And Benedict said that promoting condom use doesn’t help. In fact it does just the opposite. Nobody listened to his answer beyond that point. It was all over the media for the next several days how this conservative pope was sacrificing millions of Africans with AIDS on the altar of the Church’s rigid moral dogma. By one count, more than 4,000 articles were filed on the subject. And what’s astounding is the uniformity of the criticism¯that the Pope and the Church are backward and medieval, and that Catholic beliefs are a threat to the public health.

What happened? The pope challenged one of the cultish little orthodoxies of our time, the cult of the condom, and the underlying ideology that sexual intercourse is a fundamental human “need” that can never be questioned¯not even in situations where pursuing that need could cost you your life.

So public discussion gets shut down. Nobody stops to consider that what the Pope said wasn’t just sectarian religious belief, but that it actually makes good practical sense. Giving people condoms offers them a false sense of security and encourages the very behaviors that lead to the transmission of AIDS. What’s even more frustrating is to know that leading AIDS-prevention research scientists in Africa actually agree with the Pope.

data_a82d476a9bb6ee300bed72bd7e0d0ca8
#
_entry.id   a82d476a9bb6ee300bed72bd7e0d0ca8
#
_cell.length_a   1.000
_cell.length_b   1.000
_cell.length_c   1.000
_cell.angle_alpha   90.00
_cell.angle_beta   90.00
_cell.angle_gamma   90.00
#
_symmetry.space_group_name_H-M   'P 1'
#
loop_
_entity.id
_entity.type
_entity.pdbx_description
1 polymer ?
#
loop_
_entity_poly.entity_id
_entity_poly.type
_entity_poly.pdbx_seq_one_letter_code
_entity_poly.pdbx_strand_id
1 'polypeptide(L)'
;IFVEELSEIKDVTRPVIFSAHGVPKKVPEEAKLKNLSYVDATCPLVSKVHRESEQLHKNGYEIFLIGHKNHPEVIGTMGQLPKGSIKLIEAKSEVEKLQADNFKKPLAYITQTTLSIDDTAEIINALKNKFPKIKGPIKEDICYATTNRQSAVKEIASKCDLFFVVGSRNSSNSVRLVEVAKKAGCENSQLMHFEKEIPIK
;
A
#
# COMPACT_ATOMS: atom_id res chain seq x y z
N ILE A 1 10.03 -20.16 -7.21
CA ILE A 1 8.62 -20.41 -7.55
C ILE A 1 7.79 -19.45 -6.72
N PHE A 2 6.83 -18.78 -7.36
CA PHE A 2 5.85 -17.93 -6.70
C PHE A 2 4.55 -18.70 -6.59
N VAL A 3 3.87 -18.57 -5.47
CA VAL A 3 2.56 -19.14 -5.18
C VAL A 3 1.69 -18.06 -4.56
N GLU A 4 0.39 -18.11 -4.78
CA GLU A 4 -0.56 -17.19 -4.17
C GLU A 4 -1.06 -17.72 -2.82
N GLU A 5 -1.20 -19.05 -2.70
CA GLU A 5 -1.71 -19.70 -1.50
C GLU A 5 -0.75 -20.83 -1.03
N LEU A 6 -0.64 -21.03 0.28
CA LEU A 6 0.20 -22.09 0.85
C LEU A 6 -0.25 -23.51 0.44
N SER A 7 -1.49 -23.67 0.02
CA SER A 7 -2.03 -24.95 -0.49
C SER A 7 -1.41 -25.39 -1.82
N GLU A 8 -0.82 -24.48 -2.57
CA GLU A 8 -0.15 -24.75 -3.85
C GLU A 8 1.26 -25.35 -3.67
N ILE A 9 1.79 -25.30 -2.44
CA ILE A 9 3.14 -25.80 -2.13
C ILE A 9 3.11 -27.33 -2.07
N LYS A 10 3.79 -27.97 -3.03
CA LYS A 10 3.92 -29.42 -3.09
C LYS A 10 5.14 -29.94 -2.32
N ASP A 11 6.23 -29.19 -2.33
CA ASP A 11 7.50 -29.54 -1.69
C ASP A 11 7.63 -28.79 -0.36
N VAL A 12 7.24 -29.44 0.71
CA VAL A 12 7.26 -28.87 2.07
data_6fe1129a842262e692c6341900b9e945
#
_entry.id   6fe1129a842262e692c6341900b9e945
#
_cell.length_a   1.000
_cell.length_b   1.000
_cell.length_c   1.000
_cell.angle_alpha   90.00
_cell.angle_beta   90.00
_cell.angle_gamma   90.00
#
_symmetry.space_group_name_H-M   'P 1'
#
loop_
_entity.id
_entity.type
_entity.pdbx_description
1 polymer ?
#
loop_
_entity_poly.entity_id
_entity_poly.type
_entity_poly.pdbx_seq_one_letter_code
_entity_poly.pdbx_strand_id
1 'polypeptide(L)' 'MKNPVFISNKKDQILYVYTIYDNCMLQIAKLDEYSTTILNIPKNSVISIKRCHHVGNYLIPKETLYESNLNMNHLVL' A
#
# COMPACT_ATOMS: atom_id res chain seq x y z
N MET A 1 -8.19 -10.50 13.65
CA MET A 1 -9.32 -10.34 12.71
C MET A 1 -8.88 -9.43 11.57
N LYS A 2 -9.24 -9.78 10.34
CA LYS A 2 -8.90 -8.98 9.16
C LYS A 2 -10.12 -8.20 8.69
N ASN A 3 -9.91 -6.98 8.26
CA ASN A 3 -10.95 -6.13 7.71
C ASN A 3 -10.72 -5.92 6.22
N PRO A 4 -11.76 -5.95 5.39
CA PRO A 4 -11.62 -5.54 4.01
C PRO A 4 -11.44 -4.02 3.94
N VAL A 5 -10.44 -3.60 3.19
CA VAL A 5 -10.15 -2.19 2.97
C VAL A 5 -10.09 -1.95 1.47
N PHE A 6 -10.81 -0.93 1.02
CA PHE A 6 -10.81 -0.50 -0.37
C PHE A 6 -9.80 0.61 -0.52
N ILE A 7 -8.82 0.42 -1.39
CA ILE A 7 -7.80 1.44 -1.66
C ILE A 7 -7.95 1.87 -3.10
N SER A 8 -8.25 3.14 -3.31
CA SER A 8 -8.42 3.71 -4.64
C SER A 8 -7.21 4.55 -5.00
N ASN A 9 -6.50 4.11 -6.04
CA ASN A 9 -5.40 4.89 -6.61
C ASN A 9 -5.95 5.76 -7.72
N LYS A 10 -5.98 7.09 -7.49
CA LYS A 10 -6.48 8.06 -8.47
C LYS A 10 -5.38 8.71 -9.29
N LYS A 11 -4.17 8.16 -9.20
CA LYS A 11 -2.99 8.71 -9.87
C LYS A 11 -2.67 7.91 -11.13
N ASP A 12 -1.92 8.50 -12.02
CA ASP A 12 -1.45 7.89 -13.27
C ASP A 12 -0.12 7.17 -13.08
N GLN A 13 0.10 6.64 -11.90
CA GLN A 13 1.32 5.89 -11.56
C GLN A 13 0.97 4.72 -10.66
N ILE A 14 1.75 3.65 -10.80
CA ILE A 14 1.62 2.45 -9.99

We’re taught to think that we live in an open society that respects freedom of religion and the free exchange of different ideas. But we don’t.

And we shouldn’t kid ourselves. We may not be too far from the day when it will be legally discouraged to hold certain moral views and illegal to refuse to do certain things we find to be evil. The question then becomes: How are we going to live in this new world? How can we lead a “new life in Christ” in an unbelieving age?

We can’t really answer that question until we get some things straight about what it means to be a Christian. And that means first getting some things straight about Jesus Christ. This is another one of the by-products of our secular times: We don’t really quite know what to think about Jesus anymore. Why?

Because our culture has given Jesus a make-over. We’ve remade him in the image and likeness of generic compassion. Today he’s not the Lord, the Son of God, but more like an enlightened humanist nice guy.